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December 15, 2013

'Sand Wars'

Replenishing sand to protect against coastal erosion has become big business

Sand is becoming New England coastal dwellers’ most coveted and controversial commodity as they try to fortify beaches against rising seas and severe erosion caused by violent storms.

From Westerly, R.I. to Salisbury, Mass. to Eliot, Maine, debates over who gets sand, who pays for it and where it comes from are fast becoming some of the region’s most contentious oceanfront issues. In many cases, taxpayers are being asked to foot some of the bill for beach-rebuilding projects.

“It’s called the sand wars,’’ said S. Jeffress Williams, a coastal geologist and scientist emeritus with the United States Geological Survey in Woods Hole and the University of Hawaii. The disputes, happening across the coastal U.S., “are only going to get more intense,” he said.

Among the seaside squabbles, some residents in Salisbury want $300,000 in state taxpayer dollars for sand to help protect private homes from the ocean’s fury.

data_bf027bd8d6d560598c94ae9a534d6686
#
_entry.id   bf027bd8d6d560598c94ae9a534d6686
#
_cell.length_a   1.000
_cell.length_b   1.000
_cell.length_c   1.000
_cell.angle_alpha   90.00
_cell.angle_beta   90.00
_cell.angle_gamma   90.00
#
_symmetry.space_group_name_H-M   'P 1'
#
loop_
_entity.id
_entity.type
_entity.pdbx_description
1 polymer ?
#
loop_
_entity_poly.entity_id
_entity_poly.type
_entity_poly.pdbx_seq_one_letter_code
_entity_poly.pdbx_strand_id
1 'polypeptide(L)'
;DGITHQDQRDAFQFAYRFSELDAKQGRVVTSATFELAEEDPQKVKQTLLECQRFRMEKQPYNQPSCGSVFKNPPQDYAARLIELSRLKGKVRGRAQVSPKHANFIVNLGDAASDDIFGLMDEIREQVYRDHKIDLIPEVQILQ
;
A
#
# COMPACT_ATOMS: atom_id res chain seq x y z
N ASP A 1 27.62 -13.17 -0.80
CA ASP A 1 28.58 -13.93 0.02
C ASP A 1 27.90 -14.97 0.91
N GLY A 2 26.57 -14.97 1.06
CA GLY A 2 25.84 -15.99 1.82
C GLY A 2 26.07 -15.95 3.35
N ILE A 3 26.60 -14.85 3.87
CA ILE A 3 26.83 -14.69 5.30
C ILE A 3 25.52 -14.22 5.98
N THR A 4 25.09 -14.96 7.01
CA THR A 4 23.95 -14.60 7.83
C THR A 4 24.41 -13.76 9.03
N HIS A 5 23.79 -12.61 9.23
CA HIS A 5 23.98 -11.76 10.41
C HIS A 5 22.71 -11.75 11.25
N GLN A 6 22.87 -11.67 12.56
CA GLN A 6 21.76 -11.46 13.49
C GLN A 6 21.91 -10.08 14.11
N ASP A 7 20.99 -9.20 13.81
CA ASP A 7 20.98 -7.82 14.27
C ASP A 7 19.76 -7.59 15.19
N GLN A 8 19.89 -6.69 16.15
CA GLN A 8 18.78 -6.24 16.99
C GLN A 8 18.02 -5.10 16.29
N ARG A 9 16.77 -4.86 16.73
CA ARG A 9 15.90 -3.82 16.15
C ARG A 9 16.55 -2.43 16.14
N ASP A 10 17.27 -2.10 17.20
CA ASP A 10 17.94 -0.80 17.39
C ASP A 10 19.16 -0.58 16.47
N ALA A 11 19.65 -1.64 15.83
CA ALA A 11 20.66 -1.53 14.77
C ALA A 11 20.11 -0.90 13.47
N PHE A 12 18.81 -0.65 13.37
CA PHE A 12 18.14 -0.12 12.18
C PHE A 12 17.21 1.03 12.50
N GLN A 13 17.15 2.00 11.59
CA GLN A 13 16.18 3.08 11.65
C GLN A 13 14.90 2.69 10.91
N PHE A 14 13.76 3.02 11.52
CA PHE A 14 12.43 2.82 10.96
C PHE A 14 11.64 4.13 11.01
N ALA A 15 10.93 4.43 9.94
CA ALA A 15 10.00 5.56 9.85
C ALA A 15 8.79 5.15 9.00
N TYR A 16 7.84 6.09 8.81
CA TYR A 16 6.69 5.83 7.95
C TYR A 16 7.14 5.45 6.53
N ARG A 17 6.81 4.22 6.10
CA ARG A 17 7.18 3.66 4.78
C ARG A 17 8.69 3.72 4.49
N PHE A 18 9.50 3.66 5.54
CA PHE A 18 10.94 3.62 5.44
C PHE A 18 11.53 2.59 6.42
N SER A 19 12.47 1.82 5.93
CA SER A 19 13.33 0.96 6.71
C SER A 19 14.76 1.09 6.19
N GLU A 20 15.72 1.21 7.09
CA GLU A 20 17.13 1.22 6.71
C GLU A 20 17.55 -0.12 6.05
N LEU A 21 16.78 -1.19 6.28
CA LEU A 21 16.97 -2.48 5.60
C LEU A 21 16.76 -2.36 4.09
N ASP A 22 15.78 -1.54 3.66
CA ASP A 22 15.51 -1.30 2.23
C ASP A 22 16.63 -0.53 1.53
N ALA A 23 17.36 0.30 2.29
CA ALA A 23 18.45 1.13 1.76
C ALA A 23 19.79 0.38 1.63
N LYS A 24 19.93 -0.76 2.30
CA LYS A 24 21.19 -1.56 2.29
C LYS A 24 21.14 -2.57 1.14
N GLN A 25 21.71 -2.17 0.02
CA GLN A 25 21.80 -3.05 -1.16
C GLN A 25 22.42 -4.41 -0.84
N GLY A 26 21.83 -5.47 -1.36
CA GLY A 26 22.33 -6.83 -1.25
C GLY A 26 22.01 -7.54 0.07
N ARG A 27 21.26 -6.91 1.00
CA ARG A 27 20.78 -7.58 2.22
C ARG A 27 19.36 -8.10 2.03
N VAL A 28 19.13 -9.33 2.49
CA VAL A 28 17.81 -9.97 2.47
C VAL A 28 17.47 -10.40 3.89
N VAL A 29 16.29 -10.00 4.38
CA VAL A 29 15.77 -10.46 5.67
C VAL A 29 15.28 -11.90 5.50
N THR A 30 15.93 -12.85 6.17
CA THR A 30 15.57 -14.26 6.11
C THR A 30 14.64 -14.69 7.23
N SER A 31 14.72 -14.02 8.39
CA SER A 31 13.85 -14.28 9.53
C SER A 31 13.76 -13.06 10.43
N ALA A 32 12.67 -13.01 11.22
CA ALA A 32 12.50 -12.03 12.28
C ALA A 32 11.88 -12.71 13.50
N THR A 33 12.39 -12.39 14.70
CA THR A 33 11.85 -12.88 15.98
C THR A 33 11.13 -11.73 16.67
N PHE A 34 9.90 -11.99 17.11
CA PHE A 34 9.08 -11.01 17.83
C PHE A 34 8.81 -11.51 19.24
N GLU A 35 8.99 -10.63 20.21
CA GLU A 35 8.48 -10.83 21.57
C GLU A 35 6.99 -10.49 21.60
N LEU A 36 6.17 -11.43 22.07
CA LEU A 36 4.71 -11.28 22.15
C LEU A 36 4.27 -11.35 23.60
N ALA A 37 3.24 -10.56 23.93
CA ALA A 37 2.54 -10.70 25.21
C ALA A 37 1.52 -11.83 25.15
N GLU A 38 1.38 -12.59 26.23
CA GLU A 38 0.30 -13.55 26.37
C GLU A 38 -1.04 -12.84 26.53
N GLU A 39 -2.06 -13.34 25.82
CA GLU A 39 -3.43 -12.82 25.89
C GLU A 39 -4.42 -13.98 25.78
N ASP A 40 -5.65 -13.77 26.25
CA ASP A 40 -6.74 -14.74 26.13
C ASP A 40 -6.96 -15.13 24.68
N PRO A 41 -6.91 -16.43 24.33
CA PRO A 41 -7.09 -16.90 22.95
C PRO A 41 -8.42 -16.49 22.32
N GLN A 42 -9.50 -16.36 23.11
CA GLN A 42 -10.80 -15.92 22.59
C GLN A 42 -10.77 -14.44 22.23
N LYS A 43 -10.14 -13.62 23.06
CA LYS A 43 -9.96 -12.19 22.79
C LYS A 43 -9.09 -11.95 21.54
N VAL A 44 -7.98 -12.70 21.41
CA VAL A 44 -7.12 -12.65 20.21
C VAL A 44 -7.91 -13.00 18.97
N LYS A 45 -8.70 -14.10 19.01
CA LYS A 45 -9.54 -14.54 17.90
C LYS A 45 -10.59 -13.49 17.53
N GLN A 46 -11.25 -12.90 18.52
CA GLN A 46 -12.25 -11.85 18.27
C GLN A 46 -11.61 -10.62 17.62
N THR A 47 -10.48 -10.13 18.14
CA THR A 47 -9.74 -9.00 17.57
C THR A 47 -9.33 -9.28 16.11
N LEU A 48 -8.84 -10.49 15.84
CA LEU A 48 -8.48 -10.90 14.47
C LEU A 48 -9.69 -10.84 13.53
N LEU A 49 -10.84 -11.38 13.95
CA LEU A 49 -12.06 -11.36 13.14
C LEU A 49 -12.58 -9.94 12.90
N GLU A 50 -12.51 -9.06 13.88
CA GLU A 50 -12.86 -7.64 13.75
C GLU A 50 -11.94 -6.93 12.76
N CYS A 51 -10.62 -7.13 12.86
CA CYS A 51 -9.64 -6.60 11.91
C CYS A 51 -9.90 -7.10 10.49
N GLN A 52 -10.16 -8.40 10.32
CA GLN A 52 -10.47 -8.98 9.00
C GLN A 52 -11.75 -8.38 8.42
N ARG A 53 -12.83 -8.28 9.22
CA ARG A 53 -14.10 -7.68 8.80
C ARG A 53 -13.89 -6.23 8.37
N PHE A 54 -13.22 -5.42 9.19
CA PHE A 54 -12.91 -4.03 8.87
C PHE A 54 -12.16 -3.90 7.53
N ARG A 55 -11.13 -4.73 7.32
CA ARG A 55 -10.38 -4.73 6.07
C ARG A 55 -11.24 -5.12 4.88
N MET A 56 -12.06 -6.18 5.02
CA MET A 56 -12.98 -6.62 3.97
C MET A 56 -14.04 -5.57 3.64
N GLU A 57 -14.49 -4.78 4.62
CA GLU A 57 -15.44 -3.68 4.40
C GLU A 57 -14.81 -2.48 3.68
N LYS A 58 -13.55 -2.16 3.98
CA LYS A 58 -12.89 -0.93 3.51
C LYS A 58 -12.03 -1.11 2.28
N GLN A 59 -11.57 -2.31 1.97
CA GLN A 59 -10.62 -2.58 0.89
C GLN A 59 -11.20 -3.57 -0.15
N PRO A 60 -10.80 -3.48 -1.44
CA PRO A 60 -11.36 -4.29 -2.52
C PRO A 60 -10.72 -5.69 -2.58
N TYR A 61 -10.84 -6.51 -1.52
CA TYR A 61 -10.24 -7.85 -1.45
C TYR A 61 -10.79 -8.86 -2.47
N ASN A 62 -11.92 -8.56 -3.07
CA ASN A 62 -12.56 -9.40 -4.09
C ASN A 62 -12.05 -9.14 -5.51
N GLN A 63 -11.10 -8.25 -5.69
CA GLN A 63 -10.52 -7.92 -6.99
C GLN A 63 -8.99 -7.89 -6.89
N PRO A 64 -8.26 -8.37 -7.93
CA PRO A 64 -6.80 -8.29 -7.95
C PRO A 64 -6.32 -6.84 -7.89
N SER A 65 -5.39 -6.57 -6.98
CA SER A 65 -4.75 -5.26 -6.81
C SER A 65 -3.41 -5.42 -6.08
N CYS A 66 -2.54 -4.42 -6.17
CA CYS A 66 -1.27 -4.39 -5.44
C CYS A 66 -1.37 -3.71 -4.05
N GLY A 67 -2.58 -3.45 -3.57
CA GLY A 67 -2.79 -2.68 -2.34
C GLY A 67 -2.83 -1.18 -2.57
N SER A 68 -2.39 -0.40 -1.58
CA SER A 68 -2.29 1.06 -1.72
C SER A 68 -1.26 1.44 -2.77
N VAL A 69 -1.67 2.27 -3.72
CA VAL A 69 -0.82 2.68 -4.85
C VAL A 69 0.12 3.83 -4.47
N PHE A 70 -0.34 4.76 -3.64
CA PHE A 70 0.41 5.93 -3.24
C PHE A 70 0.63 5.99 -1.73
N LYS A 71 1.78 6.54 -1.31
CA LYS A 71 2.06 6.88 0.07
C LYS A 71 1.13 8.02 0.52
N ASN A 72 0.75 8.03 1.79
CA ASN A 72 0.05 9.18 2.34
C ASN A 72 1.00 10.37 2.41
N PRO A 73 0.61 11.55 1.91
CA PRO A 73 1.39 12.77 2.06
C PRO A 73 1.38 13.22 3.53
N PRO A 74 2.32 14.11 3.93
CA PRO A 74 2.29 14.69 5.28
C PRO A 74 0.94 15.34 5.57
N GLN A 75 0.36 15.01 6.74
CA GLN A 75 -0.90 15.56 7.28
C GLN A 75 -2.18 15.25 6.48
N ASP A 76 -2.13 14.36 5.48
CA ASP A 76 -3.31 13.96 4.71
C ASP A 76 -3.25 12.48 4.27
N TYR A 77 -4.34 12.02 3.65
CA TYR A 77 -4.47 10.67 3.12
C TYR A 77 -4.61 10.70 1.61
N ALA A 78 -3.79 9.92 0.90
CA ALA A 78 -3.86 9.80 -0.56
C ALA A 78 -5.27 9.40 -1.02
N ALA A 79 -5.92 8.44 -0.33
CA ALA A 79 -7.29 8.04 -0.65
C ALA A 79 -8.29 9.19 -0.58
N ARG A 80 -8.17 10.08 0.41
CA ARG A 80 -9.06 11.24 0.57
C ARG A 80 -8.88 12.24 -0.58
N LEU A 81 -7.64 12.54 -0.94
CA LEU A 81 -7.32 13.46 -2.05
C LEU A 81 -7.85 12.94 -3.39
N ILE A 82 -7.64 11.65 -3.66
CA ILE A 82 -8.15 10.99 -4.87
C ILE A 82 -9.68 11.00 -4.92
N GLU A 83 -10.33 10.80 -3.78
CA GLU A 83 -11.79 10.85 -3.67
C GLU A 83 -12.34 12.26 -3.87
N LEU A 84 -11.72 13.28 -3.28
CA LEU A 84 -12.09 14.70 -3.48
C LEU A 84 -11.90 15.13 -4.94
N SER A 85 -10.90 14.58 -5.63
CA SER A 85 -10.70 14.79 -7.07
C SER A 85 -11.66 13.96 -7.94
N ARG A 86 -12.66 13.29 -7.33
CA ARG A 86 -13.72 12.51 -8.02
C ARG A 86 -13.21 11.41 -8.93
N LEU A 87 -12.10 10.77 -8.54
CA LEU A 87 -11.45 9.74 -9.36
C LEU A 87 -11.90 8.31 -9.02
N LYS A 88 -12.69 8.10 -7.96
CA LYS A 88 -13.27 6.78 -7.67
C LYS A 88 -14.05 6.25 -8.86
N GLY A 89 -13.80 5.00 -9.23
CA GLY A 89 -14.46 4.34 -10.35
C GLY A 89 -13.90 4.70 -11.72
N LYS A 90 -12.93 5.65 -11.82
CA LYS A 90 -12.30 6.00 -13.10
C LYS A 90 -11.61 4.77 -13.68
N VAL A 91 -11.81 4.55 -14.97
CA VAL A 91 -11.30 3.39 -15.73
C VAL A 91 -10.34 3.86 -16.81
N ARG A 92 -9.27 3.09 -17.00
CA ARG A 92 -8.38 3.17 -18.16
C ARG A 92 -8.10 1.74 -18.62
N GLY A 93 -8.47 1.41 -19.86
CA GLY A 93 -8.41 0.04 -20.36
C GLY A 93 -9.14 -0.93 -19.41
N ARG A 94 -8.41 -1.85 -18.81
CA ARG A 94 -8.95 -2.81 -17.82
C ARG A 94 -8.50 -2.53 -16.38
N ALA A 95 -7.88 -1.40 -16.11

Winthrop Beach is poised to receive an estimated 20,000 truckloads of sand from Saugus as part of a massive beach replenishment and improvement project that is costing state taxpayers $26 million.

And in ocean-battered Nantucket and Plum Island, residents’ want to pay privately for sand to stand sentry against the encroaching ocean — but are running into regulators’ opposition over how best to protect property.

For all the billions of grains of silica on and off New England’s coastline, sand is maddeningly difficult — and expensive — to get. Fishermen and their regulators have opposed the mining of offshore sand because they worry it will harm sea life. Environmental officials say bulldozing it across beaches can accelerate erosion and harm bird nesting grounds. Mining and trucking sand from inland sources to beaches can be more than four times as expensive, damage roads and produce sand that is often darker and a different texture.

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